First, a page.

Linda Weintraub & Postmasters Gallery / by Cornelius

On Friday, November 4th we stepped outside of the traditional art realm into a more experiential and experimental art world. The day began with a workshop with Eco-artist, Linda Weintraub, and ended with the owner of Postmaster’s Gallery, Magdalena Sawon.

Linda Weintraub prefaced our entry into the “Fire and Ice” workshop she prepared for us with an open invitation to strip down as much as we were comfortable with. I have to admit that once she said that, I had no idea what to expect--I took off my shoes and sweatshirt. The space we walked into was very open, but on the floor laid various patches of unearthed moss and rock infused blocks of ice. We were handed a candle and were asked to sit among the moss and ice, feel it, and later discuss how society has pushed nature aside to make room for safety and sanitation. At this point, the article she asked us to read before coming into the city that day--the one describing ecological art--was starting to ground itself in my mind. Linda was fostering an environment for us to consider and reintroduce ourselves to nature. This felt so strange to me...but that was exactly the point; I was able to immediately realize how much distance I put between myself and the ecosystems I pass through and shield myself from daily.



As a group, we participated in various experiences that highlighted the unique relationship our bodies share with the environment around us. In this fast paced world, we seldom stop to even think about the energy from our body transferring a concentrated area of heat to an ice cube sitting in our hand. I know my first instinct is usually, “Ah that’s cold, get that off of me!” However, being urged to concentrate on that power, as if I was conversing with the ice cube (or matchstick), opened my eyes to begin to understand just why Linda was so passionate about this medium of art.

After experiencing first-hand, the deep relationship between humans and the natural world, we found ourselves in the company of the Queen of New Media herself, Magdalena Sawon of Postmasters Gallery. The greatest thing about this gallery is that they do not prefer any specific type of artwork, medium-wise or contentent-wise, they simply want to show new and exciting artists. This puts Postmasters in a very unique position in which art reigns supreme over commercial success; this results in a gallery that truly cares about delving into uncharted waters in pursuit of unearthing amazingly interesting art. With that said, the works being shown while we were there proved to be no exception to this. The first room we stepped into was filled with large photographs depicting urge to experience male bonding from the perspective of someone who was born in a female body and is transitioning. The second room showed a new media exhibition which included a musical video of a robotic/emotionless real-estate woman showcasing the perfect luxury apartment. Both shows were very interesting in their own right and to my knowledge were completely unique--solidifying in my mind that Postmasters strives for NEW art...not just what's popular in the market.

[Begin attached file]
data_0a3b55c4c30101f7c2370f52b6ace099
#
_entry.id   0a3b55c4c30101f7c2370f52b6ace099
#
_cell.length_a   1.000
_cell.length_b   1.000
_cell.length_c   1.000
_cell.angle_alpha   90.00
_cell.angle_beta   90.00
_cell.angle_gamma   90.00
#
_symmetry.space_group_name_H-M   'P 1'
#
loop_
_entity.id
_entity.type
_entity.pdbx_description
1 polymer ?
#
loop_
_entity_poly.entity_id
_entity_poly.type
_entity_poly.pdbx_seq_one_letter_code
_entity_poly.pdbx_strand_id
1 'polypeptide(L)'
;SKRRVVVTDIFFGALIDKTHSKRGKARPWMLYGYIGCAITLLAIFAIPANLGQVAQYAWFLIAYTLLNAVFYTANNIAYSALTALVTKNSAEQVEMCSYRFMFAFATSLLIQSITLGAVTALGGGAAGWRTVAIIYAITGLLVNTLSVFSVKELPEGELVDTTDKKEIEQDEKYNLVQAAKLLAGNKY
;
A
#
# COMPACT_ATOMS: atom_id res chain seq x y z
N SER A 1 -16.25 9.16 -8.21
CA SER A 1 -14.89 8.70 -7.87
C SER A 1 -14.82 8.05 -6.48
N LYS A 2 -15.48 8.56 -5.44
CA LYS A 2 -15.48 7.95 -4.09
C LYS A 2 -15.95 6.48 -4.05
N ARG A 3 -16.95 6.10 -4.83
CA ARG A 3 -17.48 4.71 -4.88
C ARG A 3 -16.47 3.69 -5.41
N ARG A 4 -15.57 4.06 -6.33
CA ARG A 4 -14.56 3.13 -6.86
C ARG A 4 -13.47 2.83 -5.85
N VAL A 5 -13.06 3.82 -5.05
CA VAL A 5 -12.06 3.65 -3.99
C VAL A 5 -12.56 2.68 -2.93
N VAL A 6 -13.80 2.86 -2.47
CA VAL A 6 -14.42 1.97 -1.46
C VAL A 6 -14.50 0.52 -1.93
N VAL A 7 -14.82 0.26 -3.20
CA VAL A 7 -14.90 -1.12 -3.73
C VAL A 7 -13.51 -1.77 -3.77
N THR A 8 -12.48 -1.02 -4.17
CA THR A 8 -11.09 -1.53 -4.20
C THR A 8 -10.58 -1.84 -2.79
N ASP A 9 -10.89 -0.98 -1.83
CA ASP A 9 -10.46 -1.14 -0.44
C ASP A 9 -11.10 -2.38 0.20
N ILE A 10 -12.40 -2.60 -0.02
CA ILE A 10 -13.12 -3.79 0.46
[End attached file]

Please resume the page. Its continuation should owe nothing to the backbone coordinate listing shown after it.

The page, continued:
I signed up to ask Magdalena a few questions and I was very pleased with her responses. She took the time to thoroughly explain everything that was on her mind regarding the topic. I asked her what the most difficult thing was about dealing with new media pieces and she hit on the art market as well as the difficulties that arise while displaying the nontraditional works of art. It was great to hear the enthusiasm in her voice while speaking with us, It gave me hope in galleries where previously I considered them to be very snooty and not transparent. Postmasters is clearly a pioneer in the art world--in fact, when I asked her about the times she had moved and if other galleries follower, she affirmed that they were the first to move to Tribeca, and others followed in suit. I only wish I was able ask her a few more questions, but the sentiment of my classmates was a tad embarrassing. People began to show obvious signs of fatigue. They stopped paying attention, sat on the floor, and only focused on the dog. I just wanted to get out of there before it got worse and we risked seriously offending her.